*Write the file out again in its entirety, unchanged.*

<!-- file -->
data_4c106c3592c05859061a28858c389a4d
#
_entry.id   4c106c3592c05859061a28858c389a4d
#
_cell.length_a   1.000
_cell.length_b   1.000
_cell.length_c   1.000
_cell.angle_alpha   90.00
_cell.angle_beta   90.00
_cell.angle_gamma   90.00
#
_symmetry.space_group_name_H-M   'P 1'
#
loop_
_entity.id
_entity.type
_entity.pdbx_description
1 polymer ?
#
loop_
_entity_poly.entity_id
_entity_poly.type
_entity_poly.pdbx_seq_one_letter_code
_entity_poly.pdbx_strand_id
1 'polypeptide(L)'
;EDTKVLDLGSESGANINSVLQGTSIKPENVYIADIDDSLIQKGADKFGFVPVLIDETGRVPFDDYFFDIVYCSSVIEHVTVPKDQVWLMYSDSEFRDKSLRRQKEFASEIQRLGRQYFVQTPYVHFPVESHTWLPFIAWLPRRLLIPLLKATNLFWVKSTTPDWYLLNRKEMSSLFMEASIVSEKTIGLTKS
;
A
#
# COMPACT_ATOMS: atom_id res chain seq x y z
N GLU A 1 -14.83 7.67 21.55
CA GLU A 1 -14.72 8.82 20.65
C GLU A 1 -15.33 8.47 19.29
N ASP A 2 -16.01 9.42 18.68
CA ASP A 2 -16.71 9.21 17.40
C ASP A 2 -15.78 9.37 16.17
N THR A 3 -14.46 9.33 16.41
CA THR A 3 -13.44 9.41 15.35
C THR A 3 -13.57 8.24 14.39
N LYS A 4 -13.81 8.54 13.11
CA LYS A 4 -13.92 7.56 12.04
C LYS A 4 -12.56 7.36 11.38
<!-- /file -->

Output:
data_4c106c3592c05859061a28858c389a4d
#
_entry.id   4c106c3592c05859061a28858c389a4d
#
_cell.length_a   1.000
_cell.length_b   1.000
_cell.length_c   1.000
_cell.angle_alpha   90.00
_cell.angle_beta   90.00
_cell.angle_gamma   90.00
#
_symmetry.space_group_name_H-M   'P 1'
#
loop_
_entity.id
_entity.type
_entity.pdbx_description
1 polymer ?
#
loop_
_entity_poly.entity_id
_entity_poly.type
_entity_poly.pdbx_seq_one_letter_code
_entity_poly.pdbx_strand_id
1 'polypeptide(L)'
;EDTKVLDLGSESGANINSVLQGTSIKPENVYIADIDDSLIQKGADKFGFVPVLIDETGRVPFDDYFFDIVYCSSVIEHVTVPKDQVWLMYSDSEFRDKSLRRQKEFASEIQRLGRQYFVQTPYVHFPVESHTWLPFIAWLPRRLLIPLLKATNLFWVKSTTPDWYLLNRKEMSSLFMEASIVSEKTIGLTKS
;
A
#
# COMPACT_ATOMS: atom_id res chain seq x y z
N GLU A 1 -14.83 7.67 21.55
CA GLU A 1 -14.72 8.82 20.65
C GLU A 1 -15.33 8.47 19.29
N ASP A 2 -16.01 9.42 18.68
CA ASP A 2 -16.71 9.21 17.40
C ASP A 2 -15.78 9.37 16.17
N THR A 3 -14.46 9.33 16.41
CA THR A 3 -13.44 9.41 15.35
C THR A 3 -13.57 8.24 14.39
N LYS A 4 -13.81 8.54 13.11
CA LYS A 4 -13.92 7.56 12.04
C LYS A 4 -12.56 7.36 11.38